Based on a tip I recently wrote for my work colleagues.
I’ve substituted any identifying information with strings of x’s for the number of characters in the real examples from this workplace.
Long file paths are often the reason for getting an error message when you try to add a new file to a folder for which you have access permission.
- The total file path length in Windows cannot exceed 260 characters; it may be somewhere between 248 and 260 (see links below). This is a Windows limit and cannot be changed by you or anyone else.
- The file path length includes the drive name (network or local), the folder name(s), PLUS the file name.
- ‘Characters’ include spaces, punctuation marks, and underscores as well as letters and numbers.
- Quick fact: You can’t use any of these characters in a file or folder name: \ / ? : * ” > < | Again, this is a Windows limitation.
Let’s take a look at an example of a long file path:
\\xxxxxxxxxxxxxxx.xxxxx.xxxxxxxxxxxxx.xxx\share\xxxxxx xxxx\xxx\Regulatory Approvals\xxxxxxxxxxx xxxxxxxxxxxx\xxxxx xxxxxxxxxxxx\xx.xxx. xx xxxxx xxxxxxxx xxx\Rev 2 – Amendment 2\RO Brine Discharge EMMP_Rev 2, Amendment 2 (includes Amend 1 text) (draft).docx
There are 260 characters (including the \ separator) in this path, of which some 181 characters are used for the folder path (i.e. without the file name). Remember, every space is a character, every dot, letter, number, parentheses, underscore, is a character. I don’t think the \ separators are counted, but I’m not 100% sure. Without the \ separators, this path is still 251 characters long, so there’s not a lot of room for increasing the file name, changing the folder names, or adding a further folder level.
So how might you reduce the file name while keeping meaning and without compromising the folder names? The current file name ‘RO Brine Discharge EMMP_Rev 2, Amendment 2 (includes Amend 1 text) (draft).docx’ uses 79 characters; it could become any of these:
- ‘RO Brine Discharge EMMP Rev 2 Amend 2 (incl Amend 1) (draft).docx’ (65 characters), or
- ‘RO Brine Discharge EMMP Rev 2 Amend 2 (incl Amend 1).docx’ (57 characters), or
- ‘RO Brine Discharge EMMP Rev 2 Amend 2.docx’ (42 characters, almost half the original file name).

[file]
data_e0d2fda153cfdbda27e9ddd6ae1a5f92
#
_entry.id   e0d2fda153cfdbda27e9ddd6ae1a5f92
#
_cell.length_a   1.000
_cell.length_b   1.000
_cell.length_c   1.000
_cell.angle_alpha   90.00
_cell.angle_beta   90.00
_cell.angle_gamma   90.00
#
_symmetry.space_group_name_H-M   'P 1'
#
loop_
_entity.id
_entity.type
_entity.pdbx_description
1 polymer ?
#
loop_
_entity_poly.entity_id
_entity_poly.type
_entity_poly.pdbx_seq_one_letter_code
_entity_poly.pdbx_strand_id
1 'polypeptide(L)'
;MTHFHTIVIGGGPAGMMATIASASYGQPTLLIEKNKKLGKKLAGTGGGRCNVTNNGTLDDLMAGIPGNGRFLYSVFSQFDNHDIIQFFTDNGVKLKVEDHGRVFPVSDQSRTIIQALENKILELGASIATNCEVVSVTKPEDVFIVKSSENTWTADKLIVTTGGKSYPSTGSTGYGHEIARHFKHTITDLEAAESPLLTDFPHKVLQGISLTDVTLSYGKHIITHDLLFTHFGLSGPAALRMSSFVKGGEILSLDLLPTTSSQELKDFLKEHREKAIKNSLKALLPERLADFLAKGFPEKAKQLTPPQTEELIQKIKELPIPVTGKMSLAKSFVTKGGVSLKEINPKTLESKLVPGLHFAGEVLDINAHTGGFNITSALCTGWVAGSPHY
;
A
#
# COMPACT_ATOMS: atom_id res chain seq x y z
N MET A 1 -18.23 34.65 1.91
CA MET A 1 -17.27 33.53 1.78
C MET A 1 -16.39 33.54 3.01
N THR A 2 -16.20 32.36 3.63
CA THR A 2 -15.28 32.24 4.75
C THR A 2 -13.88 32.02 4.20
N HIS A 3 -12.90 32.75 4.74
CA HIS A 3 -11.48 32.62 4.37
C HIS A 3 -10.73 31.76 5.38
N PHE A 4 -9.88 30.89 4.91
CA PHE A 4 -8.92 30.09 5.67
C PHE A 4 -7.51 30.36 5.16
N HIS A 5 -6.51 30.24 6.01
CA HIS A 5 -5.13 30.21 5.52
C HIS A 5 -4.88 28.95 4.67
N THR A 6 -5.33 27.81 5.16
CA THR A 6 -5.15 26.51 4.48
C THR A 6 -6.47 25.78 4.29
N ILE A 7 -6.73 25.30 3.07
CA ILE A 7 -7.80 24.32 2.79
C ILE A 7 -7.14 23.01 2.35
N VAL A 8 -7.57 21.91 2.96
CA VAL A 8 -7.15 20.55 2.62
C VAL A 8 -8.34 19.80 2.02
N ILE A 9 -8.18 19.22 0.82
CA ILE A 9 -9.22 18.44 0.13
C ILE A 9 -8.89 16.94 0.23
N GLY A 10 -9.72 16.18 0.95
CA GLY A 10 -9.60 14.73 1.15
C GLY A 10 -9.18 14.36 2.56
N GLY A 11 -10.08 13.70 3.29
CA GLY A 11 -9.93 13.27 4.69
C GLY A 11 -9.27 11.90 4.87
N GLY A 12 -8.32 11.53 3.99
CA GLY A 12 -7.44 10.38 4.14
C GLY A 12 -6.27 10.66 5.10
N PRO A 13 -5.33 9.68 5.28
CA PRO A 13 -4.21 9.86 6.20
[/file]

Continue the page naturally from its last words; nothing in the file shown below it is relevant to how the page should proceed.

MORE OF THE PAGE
To reduce the number of characters for ALL file paths in this folder, the folder name could be ‘Rev 2 Amend 2’ (13 characters) instead of ‘Rev 2 – Amendment 2’ (19 characters). NOTE: Only rename folders at the time you create the folder. DO NOT change existing folder names without consulting others – many people have shortcuts set to network folders and if you change the folder name in any way (add a space or underscore, fix a typo, etc.) then their links will break and they will not be happy with you.
- From one of the Microsoft Forums (http://answers.microsoft.com/en-us/windows/forum/windows_7-files/how-do-i-change-how-long-file-folder-names-can-be/cfb58a04-1efc-41ac-a4df-178825ca7ae1): ‘You cannot change the limit on the length of the path. It is imposed by various requirements and is hard coded into the system. You can adjust the “balance” as between file and folder/sub-folder names. E.g., use short directory names so you can use longer file names. … All of this can be a nuisance to the user. A file name can be OK when originally created but prove too long if the file is to be copied or moved to a different location whose path is longer. … There can be additional complications if files are to be burned to DVD or CD.’
- http://windows.microsoft.com/is-IS/windows7/File-names-and-file-name-extensions-frequently-asked-questions (while this article focuses on Windows 7, it equally applies to Windows Vista)
(By the way, in case you were wondering… I didn’t count every character manually! I got character counts for each of these file paths by copying the file path into Word 2007, selecting the text, then clicking Word Count on the Review tab.)